Background: Diabetes has been recognized as a risk factor contributing to the incidence and progression of Parkinson’s disease (PD). Although several hypotheses suggest a number of different mechanisms underlying the aggravation of PD caused by diabetes, less attention has been paid to the fact that diabetes and PD share pathological microvascular alterations in the brain. The characteristics of the interaction of diabetes in combination with PD at the vascular interface are currently not known. Methods: We combined a high-fat diet (HFD) model of diabetes mellitus type 2 (DMT2) with the 6-OHDA lesion model of PD in male mice. We analyzed the association between insulin resistance and the achieved degree of dopaminergic nigrostriatal pathology. We further assessed the impact of the interaction of the two pathologies on motor deficits using a battery of behavioral tests and on microglial activation using immunohistochemistry. Vascular pathology was investigated histologically by analyzing vessel density and branching points, pericyte density, blood–brain barrier leakage, and the interaction between microvessels and microglia in the striatum. Results: Different degrees of PD lesion were obtained resulting in moderate and severe dopaminergic cell loss. Even though the HFD paradigm did not affect the degree of nigrostriatal lesion in the acute toxin-induced PD model used, we observed a partial aggravation of the motor performance of parkinsonian mice by the diet. Importantly, the combination of a moderate PD pathology and HFD resulted in a significant pericyte depletion, an absence of an angiogenic response, and a significant reduction in microglia/vascular interaction pointing to an aggravation of vascular pathology. Conclusion: This study provides the first evidence for an interaction of DMT2 and PD at the brain microvasculature involving changes in the interaction of microglia with microvessels. These pathological changes may contribute to the pathological mechanisms underlying the accelerated progression of PD when associated with diabetes.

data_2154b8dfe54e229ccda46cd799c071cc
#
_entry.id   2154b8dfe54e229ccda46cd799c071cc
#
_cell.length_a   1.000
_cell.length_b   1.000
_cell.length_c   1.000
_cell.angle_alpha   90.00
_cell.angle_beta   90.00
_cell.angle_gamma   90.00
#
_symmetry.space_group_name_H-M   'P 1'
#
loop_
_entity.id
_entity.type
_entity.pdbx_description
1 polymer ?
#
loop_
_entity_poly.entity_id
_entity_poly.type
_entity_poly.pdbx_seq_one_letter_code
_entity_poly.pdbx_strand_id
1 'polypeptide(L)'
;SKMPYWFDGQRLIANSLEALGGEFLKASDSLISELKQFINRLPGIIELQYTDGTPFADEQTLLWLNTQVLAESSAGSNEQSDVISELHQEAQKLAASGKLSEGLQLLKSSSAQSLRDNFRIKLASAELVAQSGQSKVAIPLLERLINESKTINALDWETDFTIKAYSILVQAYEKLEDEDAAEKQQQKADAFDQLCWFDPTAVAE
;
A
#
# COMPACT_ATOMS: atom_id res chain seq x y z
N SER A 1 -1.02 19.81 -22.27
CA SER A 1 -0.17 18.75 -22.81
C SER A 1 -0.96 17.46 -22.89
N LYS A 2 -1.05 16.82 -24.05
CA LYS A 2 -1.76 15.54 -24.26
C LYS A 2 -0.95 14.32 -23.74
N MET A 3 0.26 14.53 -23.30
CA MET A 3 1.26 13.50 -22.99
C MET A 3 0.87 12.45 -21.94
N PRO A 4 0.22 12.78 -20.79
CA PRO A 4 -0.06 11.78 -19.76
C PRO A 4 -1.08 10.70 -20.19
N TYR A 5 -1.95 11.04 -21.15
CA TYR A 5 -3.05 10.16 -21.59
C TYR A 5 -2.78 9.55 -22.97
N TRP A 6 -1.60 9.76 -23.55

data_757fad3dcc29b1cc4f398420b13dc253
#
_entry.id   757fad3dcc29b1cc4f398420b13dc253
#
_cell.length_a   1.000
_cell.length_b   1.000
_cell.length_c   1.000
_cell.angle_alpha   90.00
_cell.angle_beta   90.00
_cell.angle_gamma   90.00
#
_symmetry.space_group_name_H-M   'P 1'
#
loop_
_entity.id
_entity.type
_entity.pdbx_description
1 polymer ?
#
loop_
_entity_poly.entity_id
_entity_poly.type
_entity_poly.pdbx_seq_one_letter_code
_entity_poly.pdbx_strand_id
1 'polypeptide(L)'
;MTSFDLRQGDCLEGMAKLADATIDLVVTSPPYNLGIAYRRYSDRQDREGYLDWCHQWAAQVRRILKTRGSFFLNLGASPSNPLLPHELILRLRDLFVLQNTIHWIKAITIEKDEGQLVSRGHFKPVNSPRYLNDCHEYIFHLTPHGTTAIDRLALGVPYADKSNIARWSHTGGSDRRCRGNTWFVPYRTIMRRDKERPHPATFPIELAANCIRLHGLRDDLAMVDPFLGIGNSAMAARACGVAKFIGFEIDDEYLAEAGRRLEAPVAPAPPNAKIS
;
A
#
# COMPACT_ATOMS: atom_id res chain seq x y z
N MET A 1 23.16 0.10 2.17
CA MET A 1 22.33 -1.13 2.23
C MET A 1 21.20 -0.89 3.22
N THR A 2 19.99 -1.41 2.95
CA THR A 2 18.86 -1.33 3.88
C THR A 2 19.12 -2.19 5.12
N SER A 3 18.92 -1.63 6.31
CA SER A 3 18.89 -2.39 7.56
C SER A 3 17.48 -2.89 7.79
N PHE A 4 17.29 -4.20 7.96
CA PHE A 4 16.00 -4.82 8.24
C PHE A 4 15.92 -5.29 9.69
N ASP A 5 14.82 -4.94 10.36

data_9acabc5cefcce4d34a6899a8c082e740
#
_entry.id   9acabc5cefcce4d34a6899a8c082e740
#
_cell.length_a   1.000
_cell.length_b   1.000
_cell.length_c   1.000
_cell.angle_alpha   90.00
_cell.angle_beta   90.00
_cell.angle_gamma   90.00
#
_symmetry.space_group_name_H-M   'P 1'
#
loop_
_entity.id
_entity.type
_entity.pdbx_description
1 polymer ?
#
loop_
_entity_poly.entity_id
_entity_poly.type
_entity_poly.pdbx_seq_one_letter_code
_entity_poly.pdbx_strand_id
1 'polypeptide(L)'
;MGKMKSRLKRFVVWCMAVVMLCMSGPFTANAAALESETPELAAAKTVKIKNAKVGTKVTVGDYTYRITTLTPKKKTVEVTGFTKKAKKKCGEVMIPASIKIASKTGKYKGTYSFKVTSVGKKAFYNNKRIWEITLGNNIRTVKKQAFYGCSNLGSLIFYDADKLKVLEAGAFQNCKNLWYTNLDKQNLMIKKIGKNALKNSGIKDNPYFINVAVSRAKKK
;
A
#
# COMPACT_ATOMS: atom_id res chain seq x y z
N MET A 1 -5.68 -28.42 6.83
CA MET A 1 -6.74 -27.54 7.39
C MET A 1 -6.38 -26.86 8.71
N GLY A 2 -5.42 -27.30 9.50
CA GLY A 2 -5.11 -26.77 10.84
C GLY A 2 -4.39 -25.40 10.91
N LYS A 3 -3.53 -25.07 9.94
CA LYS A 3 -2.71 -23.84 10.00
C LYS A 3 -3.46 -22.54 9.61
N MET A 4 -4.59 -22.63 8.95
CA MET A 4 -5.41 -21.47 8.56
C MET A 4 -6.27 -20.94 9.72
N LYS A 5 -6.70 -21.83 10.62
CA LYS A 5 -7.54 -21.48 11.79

Bibliographical noteFunding Information:
The study was supported by the Swedish Parkinson Foundation.
© 2021, The Author(s).
Copyright 2021 Elsevier B.V., All rights reserved.
Subject classification (UKÄ)
- Endocrinology and Diabetes
- Parkinson’s disease
- Perivascular microglia
- Vascular alterations